Donald Trump attacks Joaquin Castro, Julián Castro after donor tweet
WASHINGTON – Hours after spending time with survivors of the El Paso mass shooting, President Trump took to Twitter with Texas still on his mind.
Texas Rep. Joaquin Castro, twin brother of 2020 Democratic presidential candidate Julián Castro, that is.
“I don’t know who Juaquin Castro is other than the lesser brother of a failed presidential candidate (1%) who makes a fool of himself every time he opens his mouth,” Trump wrote in a tweet. “Juaquin is not the man that his brother is, but his brother, according to most, is not much. Keep fighting Juaquin!”
Trump deleted the tweet several minutes later and reposted it with the spelling of Joaquin Castro’s name corrected. Although Trump did not mention Julián Castro, a former San Antonio mayor by name, the president also hit the 2020 presidential candidate. Despite making both the primary debates in June and July, Castro has rarely broken past 1% in polling.
He responded to Trump’s tweet Wednesday night.
“Joaquin and I will keep fighting. The American people will fight every day for our nation, against your hate, your corruption, and your ego. And we’ll win,” Julián Castro posted on Twitter, using the hashtag #AdiósTrump.
Joaquin Castro, who is the campaign chairman of his brother’s 2020 campaign, has drawn the ire of many Republican lawmakers and the president’s reelection campaign after he posted a list of major Texas Trump donors.
In the tweet posted Monday evening, Castro criticized 44 donors that donated the maximum amount of $2,000 to Trump, all of which were from San Antonio, his hometown and the district he represents.
He included a screenshot of the names of and their businesses in the tweet. The list is public record and can be found online at the Federal Elections Commission website.
“Their contributions are fueling a campaign of hate that labels Hispanic immigrants as ‘invaders,'” he wrote in the tweet.
Castro’s tweet came two days after a mass shooting in El Paso, where at least 22 people have died. Authorities have linked the alleged shooter to a “manifesto” that had anti-immigrant and anti-Latino ideologies.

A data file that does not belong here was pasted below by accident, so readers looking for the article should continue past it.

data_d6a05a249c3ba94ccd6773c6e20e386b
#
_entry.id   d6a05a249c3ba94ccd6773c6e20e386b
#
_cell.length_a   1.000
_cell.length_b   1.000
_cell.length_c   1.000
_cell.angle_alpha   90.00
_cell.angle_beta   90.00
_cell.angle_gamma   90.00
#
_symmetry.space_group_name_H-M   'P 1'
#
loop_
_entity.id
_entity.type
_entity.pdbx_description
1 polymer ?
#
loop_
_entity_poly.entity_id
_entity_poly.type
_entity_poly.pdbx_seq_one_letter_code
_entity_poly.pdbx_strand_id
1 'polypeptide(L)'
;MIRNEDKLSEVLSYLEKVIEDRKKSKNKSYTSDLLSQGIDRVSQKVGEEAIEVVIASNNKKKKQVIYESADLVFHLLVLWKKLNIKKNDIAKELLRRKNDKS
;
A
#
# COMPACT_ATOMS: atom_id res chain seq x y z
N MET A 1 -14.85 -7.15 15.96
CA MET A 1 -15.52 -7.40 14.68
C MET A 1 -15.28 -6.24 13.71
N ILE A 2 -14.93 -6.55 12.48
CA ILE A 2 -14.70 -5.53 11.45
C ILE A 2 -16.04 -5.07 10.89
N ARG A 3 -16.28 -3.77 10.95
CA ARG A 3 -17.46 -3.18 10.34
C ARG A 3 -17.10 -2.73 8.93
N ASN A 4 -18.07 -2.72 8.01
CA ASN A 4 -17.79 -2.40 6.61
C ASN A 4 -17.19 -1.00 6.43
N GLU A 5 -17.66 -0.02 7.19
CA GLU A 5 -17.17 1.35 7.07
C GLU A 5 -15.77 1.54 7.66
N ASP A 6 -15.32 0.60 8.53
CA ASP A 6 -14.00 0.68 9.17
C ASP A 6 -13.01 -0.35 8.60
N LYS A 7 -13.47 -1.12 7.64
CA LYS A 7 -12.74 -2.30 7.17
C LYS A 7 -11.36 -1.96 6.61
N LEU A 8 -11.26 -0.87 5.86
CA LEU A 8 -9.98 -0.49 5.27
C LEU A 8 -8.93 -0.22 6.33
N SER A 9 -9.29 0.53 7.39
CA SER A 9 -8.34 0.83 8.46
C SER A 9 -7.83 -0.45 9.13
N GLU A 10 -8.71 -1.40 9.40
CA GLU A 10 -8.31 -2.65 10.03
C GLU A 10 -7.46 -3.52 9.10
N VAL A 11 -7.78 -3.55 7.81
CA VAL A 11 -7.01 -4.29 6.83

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Less than 24 hours later, another mass shooting happened in Dayton, Ohio, where 9 people were killed. The motive of the shooter is still unclear, authorities said.
Trump on Wednesday evening visited El Paso to meet with first responders, hospital staff and shooting victims and their families. Earlier on Wednesday, he was in Dayton visiting with victims and first responders of that shooting.
Some politicians, such as 2020 presidential candidate Beto O’Rourke and Rep. Veronica Escobar, said that they did not want Trump to come, pointing to his language and rhetoric that they say led to the attack.
Trump on Monday address the shootings, condemned “racism, bigotry and white supremacy.”
However, the president did not address his own language. During his campaign announcement in 2015, Trump labeled Mexican immigrants as “people that have lots of problems,” adding that they’re bringing “drugs” and “crimes,” and calling some “rapists.” Since then, Trump has repeatedly called the increased number of migrant immigrants, most of who are from Central America, an “invasion.”
Castro has repeatedly defended posting the donors, which Trump’s campaign has claimed is a “target list.” Sen. Ted Cruz, R-Texas, also accused Castro of “doxxing” the donors. Doxing is when someone publishes private information about a person on the internet in an effort to harm that person.
During an interview with MSNBC, Castro said he did not post personal information such as a physical address or phone number of the donors.
Instead, he said he shared that list to “lament” about prominent business owners that are giving money to Trump, who ran over 2,000 Facebook ads that claimed the U.S. was under “invasion” by migrants coming through the U.S.-Mexico border.
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“It was a lament about all of us go to the restaurants these people own, the businesses they own, we patronize these places,” he said on MSNBC. “And they’re giving this money, their money to this guy whose taking their money and using it to buy Facebook ads talking about how Hispanics are invading this country, and that there is a cost to that.
“We saw the cost to that in El Paso over the weekend that people died,” Castro concluded.
Eight minutes after Trump vented about Castro, he tweeted about his visit to El Paso and Dayton — this time criticizing the media’s coverage of the two events.
“Leaving El Paso for the White House. What GREAT people I met there and in Dayton, Ohio,” he said in a tweet. “The Fake News worked overtime trying to disparage me and the two trips, but it just didn’t work.
“The love, respect & enthusiasm were there for all to see. They have been through so much. Sad!” he concluded.
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